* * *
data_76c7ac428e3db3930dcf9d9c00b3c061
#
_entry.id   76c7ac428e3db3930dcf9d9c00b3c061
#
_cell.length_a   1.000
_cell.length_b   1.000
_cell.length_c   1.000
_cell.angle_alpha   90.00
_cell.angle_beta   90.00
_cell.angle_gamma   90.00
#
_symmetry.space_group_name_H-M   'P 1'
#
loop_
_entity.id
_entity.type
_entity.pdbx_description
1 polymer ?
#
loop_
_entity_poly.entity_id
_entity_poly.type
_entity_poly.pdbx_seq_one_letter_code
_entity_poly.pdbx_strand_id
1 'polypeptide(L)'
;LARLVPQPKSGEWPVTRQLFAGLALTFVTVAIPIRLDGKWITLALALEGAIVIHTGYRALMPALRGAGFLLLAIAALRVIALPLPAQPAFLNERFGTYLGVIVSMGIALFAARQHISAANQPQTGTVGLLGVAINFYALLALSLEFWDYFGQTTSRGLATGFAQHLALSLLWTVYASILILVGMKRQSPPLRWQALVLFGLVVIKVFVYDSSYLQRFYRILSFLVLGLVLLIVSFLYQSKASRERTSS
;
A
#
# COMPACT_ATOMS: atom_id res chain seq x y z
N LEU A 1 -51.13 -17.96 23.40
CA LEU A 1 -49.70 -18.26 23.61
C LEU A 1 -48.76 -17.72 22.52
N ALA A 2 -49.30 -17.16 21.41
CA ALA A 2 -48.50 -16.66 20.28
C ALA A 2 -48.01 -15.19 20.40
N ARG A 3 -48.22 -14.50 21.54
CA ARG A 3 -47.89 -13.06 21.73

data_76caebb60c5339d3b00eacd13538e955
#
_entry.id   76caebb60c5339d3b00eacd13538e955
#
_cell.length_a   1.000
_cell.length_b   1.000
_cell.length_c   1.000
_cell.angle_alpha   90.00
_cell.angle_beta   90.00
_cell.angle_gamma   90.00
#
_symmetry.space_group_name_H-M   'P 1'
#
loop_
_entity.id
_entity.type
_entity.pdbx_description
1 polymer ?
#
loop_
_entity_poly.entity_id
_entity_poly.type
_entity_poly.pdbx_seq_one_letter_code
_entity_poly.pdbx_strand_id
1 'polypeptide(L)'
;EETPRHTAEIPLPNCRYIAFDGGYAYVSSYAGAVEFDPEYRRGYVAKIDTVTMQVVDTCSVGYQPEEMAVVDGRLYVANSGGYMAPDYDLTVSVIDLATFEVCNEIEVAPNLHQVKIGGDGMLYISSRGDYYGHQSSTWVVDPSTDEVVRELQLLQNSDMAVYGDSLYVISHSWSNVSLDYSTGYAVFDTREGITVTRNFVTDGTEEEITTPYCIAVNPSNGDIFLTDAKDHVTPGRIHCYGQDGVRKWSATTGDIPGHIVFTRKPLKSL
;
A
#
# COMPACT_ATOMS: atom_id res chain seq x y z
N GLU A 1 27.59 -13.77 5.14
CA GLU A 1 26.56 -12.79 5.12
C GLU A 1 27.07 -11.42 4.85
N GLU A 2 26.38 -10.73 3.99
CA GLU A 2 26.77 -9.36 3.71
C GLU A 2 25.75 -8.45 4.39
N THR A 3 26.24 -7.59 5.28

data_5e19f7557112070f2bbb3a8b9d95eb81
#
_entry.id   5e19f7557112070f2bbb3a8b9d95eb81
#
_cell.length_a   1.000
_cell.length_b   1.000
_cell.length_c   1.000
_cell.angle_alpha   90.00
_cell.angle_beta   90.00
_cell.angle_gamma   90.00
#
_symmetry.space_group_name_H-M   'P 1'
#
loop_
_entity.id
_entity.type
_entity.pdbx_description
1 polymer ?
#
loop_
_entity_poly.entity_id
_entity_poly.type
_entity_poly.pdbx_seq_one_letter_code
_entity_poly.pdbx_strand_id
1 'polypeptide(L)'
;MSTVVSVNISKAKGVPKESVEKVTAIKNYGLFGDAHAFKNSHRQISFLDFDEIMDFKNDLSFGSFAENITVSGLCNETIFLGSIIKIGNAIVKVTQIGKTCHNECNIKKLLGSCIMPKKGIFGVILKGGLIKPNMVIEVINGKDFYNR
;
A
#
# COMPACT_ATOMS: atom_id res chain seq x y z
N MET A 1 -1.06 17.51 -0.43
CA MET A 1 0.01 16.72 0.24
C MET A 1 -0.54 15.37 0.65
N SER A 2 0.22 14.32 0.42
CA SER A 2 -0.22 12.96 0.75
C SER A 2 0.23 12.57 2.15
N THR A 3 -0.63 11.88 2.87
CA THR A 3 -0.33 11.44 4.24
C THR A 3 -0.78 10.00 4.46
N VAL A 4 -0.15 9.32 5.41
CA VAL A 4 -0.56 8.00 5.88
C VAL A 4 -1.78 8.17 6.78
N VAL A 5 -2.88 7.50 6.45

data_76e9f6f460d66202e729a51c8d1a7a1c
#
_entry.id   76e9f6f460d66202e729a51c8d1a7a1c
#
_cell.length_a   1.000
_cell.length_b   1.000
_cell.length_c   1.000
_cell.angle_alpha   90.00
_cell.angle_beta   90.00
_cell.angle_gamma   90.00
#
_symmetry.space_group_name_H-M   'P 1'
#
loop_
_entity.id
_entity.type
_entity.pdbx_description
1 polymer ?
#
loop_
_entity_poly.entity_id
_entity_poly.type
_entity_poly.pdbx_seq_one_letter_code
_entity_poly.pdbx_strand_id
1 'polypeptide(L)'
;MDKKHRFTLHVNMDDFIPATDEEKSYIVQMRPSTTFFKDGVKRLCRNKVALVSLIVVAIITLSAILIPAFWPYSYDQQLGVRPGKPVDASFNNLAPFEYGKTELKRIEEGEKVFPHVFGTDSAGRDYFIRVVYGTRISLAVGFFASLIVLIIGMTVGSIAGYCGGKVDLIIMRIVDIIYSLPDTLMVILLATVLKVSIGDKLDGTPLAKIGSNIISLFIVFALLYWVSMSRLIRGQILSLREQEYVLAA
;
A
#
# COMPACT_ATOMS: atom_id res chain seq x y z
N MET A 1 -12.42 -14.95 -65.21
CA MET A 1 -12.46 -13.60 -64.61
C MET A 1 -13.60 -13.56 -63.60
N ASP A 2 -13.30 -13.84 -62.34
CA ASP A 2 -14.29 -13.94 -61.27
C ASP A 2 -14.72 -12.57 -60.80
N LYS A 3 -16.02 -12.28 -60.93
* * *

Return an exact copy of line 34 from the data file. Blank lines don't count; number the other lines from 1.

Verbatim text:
N ALA A 2 -49.30 -17.16 21.41